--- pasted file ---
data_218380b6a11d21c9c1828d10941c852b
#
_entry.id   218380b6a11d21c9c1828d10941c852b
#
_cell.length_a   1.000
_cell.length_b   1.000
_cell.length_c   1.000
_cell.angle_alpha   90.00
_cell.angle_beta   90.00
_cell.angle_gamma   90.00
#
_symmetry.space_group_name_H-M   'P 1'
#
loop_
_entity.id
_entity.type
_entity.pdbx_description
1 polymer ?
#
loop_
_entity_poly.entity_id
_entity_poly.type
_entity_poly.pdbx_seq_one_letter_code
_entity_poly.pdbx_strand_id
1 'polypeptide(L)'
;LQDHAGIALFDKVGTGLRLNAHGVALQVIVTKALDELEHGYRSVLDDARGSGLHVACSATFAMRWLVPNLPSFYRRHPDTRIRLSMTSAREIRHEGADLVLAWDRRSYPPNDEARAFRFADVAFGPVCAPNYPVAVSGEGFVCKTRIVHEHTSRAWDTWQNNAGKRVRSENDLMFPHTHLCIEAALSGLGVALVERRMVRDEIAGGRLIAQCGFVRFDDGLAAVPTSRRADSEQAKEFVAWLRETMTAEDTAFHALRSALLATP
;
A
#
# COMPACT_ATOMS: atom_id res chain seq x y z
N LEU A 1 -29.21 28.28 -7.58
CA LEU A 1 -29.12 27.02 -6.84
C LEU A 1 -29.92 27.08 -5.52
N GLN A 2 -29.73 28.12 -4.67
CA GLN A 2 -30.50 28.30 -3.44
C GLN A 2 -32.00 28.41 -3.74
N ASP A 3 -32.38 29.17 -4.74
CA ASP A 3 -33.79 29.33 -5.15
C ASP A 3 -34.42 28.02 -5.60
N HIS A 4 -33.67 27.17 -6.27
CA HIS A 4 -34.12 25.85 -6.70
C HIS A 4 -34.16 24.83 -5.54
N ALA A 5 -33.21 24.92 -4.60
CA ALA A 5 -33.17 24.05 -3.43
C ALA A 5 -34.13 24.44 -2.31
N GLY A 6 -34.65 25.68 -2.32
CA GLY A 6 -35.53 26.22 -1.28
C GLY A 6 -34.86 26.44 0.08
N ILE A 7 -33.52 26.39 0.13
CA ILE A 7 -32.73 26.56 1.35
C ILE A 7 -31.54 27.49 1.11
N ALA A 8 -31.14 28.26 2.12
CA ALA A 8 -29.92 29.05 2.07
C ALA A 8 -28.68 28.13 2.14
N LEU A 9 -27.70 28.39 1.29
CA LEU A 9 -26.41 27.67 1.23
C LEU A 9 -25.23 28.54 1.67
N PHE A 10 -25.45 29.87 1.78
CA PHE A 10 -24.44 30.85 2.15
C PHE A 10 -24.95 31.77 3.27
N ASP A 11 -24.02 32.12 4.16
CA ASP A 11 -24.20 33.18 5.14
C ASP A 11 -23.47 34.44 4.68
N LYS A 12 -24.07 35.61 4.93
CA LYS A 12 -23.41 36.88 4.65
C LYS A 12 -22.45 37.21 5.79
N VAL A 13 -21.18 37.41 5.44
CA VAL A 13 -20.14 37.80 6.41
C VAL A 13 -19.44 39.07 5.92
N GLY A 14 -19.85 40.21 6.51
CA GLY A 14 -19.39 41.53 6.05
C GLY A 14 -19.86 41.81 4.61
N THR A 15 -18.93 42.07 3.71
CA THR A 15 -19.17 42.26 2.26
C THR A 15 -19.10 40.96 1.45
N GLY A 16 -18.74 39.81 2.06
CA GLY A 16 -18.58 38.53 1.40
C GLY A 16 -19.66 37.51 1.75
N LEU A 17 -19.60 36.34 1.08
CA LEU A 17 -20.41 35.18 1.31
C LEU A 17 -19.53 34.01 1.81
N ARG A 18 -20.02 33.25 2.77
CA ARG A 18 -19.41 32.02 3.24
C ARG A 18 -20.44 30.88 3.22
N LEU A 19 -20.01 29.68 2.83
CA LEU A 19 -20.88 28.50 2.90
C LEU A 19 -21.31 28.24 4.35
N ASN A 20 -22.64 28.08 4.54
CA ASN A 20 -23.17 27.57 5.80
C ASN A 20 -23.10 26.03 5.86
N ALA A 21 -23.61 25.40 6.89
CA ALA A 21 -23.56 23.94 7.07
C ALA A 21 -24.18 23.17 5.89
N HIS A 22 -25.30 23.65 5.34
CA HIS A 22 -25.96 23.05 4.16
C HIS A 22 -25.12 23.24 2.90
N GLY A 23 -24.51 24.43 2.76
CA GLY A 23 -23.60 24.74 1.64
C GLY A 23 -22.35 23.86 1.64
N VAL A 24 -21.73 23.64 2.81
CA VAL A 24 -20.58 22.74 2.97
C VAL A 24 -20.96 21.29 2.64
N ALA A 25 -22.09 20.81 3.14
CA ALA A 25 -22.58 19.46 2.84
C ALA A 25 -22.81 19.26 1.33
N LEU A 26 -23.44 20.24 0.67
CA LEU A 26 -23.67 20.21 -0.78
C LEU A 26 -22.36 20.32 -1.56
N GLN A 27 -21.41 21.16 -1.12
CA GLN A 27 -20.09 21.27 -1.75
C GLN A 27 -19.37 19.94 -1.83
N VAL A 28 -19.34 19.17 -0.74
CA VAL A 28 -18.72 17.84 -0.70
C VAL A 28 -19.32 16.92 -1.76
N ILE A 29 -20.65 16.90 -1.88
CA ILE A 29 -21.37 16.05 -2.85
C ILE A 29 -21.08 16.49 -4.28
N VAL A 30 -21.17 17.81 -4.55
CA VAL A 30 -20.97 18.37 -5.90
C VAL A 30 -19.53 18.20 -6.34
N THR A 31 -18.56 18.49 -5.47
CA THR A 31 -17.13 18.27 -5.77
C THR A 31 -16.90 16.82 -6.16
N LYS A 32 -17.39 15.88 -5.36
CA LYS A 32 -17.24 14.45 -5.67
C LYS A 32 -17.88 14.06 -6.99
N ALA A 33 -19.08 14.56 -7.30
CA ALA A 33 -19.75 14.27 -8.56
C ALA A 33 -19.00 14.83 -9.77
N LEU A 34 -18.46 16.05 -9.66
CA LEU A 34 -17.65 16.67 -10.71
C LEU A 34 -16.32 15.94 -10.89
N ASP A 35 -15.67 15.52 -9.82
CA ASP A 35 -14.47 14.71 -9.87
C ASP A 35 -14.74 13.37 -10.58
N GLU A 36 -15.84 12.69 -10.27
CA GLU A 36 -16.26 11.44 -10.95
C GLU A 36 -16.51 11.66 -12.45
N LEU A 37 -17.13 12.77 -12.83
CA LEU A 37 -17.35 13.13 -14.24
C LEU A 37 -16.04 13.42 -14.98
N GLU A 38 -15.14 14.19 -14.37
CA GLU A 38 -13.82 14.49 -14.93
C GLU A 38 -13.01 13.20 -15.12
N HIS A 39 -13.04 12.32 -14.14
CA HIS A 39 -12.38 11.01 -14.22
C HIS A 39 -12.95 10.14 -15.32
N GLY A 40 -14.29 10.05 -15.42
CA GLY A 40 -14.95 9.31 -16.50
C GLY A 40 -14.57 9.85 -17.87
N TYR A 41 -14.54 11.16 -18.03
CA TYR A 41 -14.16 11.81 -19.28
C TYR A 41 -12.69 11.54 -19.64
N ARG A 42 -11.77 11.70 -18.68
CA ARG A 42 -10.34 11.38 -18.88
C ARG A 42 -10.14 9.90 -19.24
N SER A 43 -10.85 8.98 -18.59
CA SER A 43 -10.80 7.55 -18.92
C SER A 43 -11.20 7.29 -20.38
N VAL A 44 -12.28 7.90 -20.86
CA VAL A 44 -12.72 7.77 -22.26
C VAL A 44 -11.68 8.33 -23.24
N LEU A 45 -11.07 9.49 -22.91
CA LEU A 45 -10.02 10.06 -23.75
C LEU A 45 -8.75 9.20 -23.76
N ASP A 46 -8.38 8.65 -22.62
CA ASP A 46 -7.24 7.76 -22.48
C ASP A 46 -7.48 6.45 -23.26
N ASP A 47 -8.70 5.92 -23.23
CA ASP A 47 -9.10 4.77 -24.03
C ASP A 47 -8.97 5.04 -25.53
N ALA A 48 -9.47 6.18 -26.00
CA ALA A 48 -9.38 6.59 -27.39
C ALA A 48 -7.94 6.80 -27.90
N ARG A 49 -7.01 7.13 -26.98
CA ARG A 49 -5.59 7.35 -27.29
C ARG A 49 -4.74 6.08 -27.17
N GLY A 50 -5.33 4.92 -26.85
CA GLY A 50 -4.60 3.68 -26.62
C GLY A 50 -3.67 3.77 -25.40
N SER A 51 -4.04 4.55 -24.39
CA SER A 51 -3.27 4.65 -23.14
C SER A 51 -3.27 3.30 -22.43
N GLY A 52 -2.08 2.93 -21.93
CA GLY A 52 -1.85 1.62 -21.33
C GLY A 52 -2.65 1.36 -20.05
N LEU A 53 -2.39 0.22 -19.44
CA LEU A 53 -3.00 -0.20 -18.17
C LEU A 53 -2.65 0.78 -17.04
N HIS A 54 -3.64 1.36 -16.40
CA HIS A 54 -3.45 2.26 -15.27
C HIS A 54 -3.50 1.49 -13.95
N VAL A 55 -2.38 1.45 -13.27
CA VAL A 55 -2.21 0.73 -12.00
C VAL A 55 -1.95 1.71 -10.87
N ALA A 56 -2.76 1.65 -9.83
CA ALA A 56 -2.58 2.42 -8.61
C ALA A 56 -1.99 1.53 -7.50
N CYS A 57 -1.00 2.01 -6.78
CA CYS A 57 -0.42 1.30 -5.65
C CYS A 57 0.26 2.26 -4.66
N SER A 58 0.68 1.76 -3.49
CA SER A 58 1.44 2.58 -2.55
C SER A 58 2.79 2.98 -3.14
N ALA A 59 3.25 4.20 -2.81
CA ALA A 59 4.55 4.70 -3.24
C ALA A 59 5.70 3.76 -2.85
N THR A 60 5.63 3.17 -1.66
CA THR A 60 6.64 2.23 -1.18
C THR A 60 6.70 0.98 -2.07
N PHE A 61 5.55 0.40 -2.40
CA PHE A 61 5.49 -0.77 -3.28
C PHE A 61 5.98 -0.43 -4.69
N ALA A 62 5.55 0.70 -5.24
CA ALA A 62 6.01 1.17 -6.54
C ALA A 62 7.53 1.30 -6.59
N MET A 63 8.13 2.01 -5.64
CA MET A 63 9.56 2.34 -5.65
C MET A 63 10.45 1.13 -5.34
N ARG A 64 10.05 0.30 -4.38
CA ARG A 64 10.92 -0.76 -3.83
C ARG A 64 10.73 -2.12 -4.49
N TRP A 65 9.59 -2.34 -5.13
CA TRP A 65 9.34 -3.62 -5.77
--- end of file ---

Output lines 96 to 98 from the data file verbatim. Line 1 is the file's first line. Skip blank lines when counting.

C HIS A 22 -25.12 23.24 2.90
N GLY A 23 -24.51 24.43 2.76
CA GLY A 23 -23.60 24.74 1.64